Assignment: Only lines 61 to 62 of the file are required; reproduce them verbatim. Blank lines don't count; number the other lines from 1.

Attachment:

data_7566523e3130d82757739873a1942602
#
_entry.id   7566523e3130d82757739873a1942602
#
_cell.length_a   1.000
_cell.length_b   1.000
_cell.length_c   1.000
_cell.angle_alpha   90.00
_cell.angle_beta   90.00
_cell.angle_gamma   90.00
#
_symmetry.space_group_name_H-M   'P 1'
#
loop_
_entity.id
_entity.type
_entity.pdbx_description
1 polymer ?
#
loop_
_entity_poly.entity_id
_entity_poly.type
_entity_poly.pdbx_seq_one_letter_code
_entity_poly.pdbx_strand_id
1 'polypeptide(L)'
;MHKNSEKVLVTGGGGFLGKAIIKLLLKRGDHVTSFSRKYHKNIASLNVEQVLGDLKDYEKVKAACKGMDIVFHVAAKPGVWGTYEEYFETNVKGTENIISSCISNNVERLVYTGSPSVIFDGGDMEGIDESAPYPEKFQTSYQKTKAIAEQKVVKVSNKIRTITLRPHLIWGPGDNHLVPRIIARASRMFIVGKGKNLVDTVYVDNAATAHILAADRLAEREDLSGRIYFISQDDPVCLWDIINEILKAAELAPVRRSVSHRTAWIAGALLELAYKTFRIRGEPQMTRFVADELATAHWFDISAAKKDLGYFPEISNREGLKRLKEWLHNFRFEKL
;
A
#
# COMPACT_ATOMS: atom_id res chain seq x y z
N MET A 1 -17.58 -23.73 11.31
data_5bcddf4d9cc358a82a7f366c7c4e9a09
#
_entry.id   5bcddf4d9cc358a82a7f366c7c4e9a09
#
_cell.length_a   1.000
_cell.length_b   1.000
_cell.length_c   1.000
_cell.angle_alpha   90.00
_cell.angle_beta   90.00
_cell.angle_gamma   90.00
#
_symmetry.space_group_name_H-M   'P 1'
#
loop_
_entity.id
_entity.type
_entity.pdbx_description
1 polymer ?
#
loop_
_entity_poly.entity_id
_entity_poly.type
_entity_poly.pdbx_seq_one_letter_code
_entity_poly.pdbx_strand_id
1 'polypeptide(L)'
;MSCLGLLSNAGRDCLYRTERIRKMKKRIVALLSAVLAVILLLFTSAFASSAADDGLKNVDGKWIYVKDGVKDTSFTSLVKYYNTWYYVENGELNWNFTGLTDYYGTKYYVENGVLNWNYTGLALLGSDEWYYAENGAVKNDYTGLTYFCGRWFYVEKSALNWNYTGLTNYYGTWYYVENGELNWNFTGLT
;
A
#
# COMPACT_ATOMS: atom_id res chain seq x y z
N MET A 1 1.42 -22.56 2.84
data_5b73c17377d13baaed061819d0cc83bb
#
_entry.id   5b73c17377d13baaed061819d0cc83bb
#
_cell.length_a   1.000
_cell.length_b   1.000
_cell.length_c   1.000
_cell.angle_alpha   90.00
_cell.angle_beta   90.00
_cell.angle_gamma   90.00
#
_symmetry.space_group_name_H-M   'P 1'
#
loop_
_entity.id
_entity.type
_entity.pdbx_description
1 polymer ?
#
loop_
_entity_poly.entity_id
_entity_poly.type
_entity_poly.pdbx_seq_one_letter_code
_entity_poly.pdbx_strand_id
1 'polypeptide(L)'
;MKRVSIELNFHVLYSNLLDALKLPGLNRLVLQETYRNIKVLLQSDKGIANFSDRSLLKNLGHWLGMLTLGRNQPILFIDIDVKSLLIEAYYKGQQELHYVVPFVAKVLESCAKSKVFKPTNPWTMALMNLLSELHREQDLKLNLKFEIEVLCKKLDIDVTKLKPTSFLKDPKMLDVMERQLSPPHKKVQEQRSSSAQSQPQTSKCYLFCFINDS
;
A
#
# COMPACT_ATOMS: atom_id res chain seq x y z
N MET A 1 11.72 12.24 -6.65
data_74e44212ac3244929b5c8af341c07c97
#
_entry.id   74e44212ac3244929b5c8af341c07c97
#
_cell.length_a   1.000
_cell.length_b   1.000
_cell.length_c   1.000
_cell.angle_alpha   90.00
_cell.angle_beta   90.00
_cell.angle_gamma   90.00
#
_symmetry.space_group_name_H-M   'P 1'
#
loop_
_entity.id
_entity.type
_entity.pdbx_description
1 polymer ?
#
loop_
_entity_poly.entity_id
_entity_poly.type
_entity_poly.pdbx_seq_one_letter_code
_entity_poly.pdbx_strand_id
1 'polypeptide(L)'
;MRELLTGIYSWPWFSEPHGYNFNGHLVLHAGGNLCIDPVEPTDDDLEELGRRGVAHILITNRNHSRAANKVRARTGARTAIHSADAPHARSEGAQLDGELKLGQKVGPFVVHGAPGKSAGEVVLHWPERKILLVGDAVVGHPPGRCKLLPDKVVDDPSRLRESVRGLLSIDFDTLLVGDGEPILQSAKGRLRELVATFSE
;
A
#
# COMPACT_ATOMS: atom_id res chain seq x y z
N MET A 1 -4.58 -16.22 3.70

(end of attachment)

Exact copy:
# COMPACT_ATOMS: atom_id res chain seq x y z
N MET A 1 1.42 -22.56 2.84